Millions of pounds taken out of health care services: warning from St Albans councillor
- Credit: Archant
Millions of pounds are being expunged from vital local health care, impacting upon school nursing and health visiting services.
Concerned county councillor for St Albans north, Roma Mills, has slammed drastic cuts in funding from the government as ‘shocking’.
The responsibility for commissioning the school nursing services was transferred from the NHS commissioners to Herts county council (HCC) as part of the transfer of public health services in 2013.
This was followed by the transfer of responsibility for health visiting services to HCC in 2015.
Funding for the services also transferred from the NHS to the council as part of a ring-fenced public health budget, but central government announced in-year cuts to that budget in 2015/16, just before health visiting transferred, with further decreases following.
In mid-2015 the council learned it was to lose nearly three million pounds of its grant funding because of government cuts.
Also, late last year, HCC learned that further reductions would be made to its public health ring-fenced grant, taking the total to £7.7 million being slashed over five years until 2020/21.
- 1 Elderly woman chased knife-wielding stranger from her bedroom
- 2 Former Harpenden primary school teacher jailed for 138 years
- 3 Armed police seize machete from Sandpit Lane in St Albans
- 4 Rapist jailed for 15 years after kidnapping teen in Hemel Hempstead
- 5 Man seen walking 'naked from waist down' in Harpenden
- 6 Hertfordshire teen bullying victim given royal honour
- 7 Police probe into death of man in 20s at 'Kinky Towers' in Hertfordshire
- 8 Platinum Jubilee: Hertfordshire's royal visits in pictures
- 9 Explained: What the cost of living support package means for you
- 10 St Albans Pub Pride: Why we need to tackle monkeypox prejudice
Cllr Mills said: “These cuts will impact directly on school nursing which is already under pressure, and health visiting services. A Care Quality Commission (CQC) report on Herts Community Trust in 2015 expressed concerns about the size of health visitor caseloads.”
The CQC report warned that “health visitors are carrying caseloads beyond the optimum levels agreed nationally.”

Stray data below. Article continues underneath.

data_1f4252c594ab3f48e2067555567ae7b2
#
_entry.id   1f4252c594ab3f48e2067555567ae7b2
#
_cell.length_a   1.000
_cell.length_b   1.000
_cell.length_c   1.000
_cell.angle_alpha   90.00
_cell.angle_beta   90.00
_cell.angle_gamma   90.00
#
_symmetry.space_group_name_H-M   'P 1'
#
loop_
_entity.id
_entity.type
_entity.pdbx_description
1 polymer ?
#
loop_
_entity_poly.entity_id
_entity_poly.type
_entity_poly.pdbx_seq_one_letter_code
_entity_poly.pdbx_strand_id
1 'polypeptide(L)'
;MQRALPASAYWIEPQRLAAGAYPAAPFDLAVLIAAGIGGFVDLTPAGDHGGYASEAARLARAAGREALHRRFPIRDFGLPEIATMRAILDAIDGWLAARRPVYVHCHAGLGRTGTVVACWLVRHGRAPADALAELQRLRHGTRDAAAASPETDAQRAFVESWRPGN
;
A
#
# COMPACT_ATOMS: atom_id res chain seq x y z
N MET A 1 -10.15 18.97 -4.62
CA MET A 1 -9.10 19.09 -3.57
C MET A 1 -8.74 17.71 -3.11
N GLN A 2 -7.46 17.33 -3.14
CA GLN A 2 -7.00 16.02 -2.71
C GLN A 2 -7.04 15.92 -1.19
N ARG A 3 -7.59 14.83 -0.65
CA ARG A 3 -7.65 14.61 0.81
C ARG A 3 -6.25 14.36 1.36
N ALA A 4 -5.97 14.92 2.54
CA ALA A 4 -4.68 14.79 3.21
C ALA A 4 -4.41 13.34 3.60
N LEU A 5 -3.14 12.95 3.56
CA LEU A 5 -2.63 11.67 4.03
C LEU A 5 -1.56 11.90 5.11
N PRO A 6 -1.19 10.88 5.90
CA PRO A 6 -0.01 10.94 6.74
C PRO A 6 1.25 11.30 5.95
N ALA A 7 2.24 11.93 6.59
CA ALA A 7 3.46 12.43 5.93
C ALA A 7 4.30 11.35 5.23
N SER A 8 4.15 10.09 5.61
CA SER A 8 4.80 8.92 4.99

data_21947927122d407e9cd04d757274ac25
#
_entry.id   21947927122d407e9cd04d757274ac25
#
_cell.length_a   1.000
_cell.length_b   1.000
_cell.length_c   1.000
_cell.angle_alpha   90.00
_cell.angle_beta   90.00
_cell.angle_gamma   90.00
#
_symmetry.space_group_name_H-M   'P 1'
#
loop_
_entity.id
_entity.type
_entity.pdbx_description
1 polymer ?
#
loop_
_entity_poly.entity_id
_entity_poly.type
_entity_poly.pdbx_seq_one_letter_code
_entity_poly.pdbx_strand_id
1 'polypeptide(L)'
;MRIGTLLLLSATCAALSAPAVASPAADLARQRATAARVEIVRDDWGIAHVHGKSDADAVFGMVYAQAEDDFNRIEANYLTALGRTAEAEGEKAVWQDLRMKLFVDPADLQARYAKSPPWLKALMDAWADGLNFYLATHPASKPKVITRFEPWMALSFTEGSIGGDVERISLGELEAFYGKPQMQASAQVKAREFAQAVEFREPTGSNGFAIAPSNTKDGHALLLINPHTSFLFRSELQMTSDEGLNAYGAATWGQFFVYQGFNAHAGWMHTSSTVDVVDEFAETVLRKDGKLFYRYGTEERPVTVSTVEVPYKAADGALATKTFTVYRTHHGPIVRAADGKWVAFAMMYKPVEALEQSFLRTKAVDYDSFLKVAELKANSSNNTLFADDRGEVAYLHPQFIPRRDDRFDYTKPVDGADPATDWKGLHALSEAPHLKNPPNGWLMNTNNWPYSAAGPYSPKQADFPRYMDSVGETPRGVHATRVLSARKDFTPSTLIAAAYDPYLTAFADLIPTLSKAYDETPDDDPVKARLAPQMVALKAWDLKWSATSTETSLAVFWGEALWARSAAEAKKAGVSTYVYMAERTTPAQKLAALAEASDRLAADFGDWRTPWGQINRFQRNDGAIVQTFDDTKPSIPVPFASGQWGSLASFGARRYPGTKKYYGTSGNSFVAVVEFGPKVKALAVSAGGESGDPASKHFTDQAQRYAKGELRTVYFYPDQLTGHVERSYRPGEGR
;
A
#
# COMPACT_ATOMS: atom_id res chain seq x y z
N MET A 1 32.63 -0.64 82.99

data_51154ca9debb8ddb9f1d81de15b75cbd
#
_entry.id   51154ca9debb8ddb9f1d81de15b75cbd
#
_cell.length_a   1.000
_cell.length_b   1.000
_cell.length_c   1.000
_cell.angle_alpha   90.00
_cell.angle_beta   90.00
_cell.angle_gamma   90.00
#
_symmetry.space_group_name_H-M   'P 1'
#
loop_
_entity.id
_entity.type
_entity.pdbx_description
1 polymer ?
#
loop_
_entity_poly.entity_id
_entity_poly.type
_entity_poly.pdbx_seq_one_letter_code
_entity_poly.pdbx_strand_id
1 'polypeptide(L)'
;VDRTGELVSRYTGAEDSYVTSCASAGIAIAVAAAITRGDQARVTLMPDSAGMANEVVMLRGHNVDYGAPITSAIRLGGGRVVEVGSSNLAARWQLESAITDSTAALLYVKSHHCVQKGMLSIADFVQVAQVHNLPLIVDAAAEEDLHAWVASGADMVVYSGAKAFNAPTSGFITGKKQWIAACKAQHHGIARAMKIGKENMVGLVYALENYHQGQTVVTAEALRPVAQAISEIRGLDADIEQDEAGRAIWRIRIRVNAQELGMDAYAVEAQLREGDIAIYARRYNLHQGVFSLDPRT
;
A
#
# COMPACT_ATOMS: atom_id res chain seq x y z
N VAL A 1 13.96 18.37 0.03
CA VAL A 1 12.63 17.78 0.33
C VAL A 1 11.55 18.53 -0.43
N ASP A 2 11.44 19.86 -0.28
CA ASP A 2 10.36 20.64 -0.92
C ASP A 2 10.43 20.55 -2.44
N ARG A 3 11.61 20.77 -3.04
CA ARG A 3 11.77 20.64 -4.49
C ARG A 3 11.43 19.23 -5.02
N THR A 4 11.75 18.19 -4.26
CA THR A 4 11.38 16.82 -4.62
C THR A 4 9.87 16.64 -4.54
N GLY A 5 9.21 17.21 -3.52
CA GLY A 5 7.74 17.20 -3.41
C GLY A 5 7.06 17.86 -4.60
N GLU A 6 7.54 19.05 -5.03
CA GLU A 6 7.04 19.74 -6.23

Cllr Mills said: “The funding was lean when the council took over the services. So I have been jumping up and down about these cuts. It’s a shocker.
“It is putting pressure on health visiting services, including mothers who receive support, and school nursing, despite them being the ‘gatekeeper’ to children’s health outside home – children talk to them about eating disorders and many other issues.
“These cuts mean a lot more pressure on these two critical services. It’s a con from government. We were told the money would come over, and be ring-fenced. There is no fat in the system, and I don’t think the public realises what is happening.”
Cllr Mills added: “I have been contacted by people offering those services, saying they are really worried; they are demoralised. It’s bad news.”
She said that at a recent public health cabinet panel meeting she lodged an objection against the slashing of funding.
HCC’s cabinet member for public health, Cllr Teresa Heritage (Harpenden south west), said the authority was “committed to delivering services that keep residents healthy and safe while providing value for money”.
She added: “The majority of savings will be made in ways that will not affect the public, such as redesigning services and making efficiencies to office functions.
“In the minority of cases where this is not possible, there may be a change to services. A plan is in place to ensure that any changes have minimal impact on the public.
“We are working closely with our provider to maintain both health visiting and school nursing service delivery as well as looking at a re-design of the service to ensure the best possible outcomes for children, young people and their families.”